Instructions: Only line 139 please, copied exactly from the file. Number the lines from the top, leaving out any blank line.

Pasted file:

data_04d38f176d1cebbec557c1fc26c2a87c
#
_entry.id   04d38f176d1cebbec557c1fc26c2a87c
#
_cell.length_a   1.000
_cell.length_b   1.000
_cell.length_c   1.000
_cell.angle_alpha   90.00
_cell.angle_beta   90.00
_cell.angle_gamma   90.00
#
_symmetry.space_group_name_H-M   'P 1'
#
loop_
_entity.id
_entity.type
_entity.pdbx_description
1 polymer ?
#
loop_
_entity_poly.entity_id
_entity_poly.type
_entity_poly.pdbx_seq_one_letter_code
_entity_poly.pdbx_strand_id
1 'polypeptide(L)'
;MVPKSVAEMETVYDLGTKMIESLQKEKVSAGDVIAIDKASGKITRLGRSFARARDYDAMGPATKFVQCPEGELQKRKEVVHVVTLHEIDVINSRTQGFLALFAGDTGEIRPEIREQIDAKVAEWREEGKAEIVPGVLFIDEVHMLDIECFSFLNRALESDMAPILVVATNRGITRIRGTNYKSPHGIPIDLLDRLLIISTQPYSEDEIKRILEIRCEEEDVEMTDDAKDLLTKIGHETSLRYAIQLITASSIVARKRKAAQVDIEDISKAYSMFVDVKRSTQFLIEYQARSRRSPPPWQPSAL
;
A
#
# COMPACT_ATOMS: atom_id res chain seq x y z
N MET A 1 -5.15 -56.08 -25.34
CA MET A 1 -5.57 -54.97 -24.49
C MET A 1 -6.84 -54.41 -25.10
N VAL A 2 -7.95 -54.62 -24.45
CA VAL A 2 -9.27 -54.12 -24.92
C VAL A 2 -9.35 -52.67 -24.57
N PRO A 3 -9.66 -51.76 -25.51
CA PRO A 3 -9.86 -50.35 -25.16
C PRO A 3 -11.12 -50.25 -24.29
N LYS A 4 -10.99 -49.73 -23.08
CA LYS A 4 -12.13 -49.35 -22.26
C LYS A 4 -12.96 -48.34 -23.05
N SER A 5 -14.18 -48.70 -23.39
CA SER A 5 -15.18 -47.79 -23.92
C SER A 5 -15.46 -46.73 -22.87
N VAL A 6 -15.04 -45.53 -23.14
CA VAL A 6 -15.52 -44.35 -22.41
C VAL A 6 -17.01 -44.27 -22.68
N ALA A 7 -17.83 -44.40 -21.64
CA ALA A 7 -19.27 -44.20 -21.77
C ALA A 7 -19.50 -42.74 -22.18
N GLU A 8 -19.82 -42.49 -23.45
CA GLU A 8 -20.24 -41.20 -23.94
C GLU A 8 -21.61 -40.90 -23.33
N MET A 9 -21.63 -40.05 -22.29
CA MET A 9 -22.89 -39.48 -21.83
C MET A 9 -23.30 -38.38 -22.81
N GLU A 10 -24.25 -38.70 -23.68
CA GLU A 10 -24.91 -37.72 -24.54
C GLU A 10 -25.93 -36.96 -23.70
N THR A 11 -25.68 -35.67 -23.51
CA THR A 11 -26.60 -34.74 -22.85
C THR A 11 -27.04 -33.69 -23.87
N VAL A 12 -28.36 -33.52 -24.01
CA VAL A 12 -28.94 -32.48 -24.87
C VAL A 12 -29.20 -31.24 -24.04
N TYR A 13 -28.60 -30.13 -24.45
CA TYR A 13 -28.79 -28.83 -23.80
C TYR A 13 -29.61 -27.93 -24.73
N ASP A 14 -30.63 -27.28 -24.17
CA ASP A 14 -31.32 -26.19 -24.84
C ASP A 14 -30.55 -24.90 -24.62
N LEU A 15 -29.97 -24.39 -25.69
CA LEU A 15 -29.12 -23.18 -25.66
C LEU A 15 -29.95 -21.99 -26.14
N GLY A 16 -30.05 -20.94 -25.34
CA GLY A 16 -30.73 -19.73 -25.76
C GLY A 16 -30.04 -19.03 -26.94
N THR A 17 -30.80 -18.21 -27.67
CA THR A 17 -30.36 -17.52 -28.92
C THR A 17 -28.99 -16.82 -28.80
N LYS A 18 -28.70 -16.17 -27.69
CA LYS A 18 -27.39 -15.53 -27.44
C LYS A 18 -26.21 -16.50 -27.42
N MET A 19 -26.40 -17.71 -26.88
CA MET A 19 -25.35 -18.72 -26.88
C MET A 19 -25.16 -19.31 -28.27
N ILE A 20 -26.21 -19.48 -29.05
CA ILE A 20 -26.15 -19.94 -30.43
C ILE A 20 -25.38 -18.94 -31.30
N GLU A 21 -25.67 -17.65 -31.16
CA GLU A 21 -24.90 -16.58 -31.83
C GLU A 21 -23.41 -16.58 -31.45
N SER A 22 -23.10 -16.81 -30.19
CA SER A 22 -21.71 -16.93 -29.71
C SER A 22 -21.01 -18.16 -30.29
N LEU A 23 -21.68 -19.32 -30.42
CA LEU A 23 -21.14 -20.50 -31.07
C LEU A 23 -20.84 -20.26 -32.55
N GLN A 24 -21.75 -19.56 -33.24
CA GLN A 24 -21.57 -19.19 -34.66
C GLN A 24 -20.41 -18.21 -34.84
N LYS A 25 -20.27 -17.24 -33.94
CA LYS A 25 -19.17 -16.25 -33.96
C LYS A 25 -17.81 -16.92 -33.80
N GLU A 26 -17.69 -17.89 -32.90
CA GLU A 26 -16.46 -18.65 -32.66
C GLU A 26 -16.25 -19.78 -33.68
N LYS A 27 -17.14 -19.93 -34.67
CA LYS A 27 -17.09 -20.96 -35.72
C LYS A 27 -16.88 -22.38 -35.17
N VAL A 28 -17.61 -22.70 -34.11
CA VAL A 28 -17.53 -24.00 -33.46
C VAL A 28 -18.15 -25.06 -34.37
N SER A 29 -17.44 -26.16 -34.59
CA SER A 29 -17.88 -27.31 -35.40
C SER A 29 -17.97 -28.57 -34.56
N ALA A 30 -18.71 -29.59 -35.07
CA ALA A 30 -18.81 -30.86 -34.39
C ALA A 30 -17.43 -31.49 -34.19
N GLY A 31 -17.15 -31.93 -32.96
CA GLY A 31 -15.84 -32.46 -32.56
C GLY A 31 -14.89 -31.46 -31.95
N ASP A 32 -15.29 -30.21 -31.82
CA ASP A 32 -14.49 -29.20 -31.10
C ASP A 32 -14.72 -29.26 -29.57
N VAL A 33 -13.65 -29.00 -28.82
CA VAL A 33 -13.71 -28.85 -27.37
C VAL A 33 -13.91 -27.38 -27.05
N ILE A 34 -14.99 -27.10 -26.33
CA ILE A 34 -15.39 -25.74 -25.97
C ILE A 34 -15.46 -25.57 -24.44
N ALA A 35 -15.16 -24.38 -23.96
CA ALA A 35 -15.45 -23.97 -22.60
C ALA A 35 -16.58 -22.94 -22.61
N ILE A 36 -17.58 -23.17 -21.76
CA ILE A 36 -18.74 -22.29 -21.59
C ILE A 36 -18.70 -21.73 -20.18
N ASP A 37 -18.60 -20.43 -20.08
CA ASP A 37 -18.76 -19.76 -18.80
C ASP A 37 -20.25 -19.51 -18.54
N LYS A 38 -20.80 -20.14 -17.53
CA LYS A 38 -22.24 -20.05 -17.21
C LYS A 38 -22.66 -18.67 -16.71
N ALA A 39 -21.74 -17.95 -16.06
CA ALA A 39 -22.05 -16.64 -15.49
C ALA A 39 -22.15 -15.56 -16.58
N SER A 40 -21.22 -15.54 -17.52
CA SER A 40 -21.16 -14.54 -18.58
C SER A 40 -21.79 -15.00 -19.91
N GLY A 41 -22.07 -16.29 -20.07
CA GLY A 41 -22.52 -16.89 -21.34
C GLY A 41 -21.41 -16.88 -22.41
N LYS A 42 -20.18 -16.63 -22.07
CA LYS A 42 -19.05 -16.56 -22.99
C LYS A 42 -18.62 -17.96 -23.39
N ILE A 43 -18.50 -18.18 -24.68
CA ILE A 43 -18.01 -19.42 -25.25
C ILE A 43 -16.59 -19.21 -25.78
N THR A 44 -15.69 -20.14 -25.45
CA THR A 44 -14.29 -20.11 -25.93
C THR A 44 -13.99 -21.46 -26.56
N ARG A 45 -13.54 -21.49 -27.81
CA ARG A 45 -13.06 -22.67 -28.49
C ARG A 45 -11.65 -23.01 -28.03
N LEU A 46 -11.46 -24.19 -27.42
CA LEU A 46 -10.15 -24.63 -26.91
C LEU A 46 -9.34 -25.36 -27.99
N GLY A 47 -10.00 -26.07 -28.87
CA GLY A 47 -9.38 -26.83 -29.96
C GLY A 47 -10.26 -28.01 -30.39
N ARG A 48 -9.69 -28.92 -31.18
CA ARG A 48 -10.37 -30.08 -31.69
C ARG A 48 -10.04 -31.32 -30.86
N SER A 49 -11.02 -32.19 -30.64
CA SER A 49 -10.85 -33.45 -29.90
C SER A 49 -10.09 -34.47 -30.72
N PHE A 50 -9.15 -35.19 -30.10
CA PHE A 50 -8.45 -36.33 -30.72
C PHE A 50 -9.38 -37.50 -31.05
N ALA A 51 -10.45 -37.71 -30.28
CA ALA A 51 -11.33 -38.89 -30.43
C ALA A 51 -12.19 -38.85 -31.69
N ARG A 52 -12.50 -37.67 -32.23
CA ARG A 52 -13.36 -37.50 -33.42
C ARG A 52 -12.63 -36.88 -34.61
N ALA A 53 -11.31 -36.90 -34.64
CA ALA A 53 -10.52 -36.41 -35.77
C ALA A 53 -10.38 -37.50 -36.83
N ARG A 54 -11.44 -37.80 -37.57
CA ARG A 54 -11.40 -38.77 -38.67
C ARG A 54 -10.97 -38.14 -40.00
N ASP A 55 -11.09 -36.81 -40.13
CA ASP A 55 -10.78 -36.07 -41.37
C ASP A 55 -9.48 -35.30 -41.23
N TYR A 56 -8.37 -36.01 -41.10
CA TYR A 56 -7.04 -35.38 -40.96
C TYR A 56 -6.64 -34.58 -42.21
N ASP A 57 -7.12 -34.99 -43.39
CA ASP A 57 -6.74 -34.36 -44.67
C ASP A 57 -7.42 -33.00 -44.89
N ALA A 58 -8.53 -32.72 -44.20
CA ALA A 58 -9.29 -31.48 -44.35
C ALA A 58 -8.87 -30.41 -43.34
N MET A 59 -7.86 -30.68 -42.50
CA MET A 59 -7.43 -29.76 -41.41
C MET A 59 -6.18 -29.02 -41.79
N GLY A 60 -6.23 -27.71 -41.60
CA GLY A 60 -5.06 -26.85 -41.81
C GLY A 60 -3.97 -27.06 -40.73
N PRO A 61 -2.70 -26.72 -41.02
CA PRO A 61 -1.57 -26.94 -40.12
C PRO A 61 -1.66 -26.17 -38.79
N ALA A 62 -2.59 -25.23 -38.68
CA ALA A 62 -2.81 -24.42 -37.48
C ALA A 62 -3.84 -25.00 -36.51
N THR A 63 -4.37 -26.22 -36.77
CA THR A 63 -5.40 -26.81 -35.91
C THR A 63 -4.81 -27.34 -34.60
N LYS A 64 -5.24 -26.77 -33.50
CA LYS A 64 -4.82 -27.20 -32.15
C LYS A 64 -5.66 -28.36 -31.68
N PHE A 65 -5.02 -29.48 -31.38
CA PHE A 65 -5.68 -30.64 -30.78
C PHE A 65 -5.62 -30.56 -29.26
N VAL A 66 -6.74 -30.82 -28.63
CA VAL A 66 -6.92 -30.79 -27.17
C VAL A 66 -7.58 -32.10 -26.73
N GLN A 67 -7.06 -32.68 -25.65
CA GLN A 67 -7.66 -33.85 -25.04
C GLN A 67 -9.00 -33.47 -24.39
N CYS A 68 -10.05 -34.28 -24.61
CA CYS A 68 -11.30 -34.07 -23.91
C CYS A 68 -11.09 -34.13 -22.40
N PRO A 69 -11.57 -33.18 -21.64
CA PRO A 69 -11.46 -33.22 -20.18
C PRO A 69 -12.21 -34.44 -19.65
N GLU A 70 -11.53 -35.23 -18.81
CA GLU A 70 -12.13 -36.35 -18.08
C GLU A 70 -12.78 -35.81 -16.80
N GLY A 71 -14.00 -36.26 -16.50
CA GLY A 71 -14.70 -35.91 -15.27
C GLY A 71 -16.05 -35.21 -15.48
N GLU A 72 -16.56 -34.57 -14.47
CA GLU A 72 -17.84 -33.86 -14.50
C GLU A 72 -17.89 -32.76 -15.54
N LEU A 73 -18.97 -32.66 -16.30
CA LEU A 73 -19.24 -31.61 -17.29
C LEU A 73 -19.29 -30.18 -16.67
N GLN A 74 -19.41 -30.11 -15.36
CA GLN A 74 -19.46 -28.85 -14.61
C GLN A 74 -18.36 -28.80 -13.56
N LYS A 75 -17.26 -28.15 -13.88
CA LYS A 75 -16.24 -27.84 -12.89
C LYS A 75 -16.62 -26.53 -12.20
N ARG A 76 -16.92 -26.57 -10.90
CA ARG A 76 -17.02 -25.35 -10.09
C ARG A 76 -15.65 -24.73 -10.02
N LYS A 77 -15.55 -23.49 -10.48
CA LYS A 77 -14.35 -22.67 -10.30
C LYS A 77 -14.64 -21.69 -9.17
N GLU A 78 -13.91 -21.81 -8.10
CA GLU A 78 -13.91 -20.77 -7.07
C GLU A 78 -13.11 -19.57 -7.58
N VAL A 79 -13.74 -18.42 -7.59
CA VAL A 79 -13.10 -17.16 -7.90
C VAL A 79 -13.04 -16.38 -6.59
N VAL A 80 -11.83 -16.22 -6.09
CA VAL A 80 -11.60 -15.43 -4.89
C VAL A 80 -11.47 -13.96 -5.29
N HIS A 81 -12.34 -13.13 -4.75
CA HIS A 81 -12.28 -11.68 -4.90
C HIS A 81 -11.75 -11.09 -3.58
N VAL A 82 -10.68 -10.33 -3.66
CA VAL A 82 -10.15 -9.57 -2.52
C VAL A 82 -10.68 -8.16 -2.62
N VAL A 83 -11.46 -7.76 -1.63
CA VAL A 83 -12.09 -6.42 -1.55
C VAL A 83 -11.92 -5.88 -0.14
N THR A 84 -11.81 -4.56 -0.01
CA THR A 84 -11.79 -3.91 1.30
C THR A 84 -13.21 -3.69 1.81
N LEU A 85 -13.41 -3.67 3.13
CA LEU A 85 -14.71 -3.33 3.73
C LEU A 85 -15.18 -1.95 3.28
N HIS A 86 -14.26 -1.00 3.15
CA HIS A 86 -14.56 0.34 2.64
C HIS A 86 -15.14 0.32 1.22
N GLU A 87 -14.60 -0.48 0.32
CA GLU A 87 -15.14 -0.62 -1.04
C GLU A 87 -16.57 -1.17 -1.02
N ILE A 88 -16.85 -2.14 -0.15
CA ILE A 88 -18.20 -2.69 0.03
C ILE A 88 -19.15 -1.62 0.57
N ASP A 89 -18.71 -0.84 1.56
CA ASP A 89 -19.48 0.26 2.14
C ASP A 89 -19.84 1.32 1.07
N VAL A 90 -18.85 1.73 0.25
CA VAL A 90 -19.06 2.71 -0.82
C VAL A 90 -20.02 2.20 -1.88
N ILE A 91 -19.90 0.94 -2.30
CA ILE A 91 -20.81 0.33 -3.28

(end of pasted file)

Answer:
N ASP A 37 -18.60 -20.43 -20.08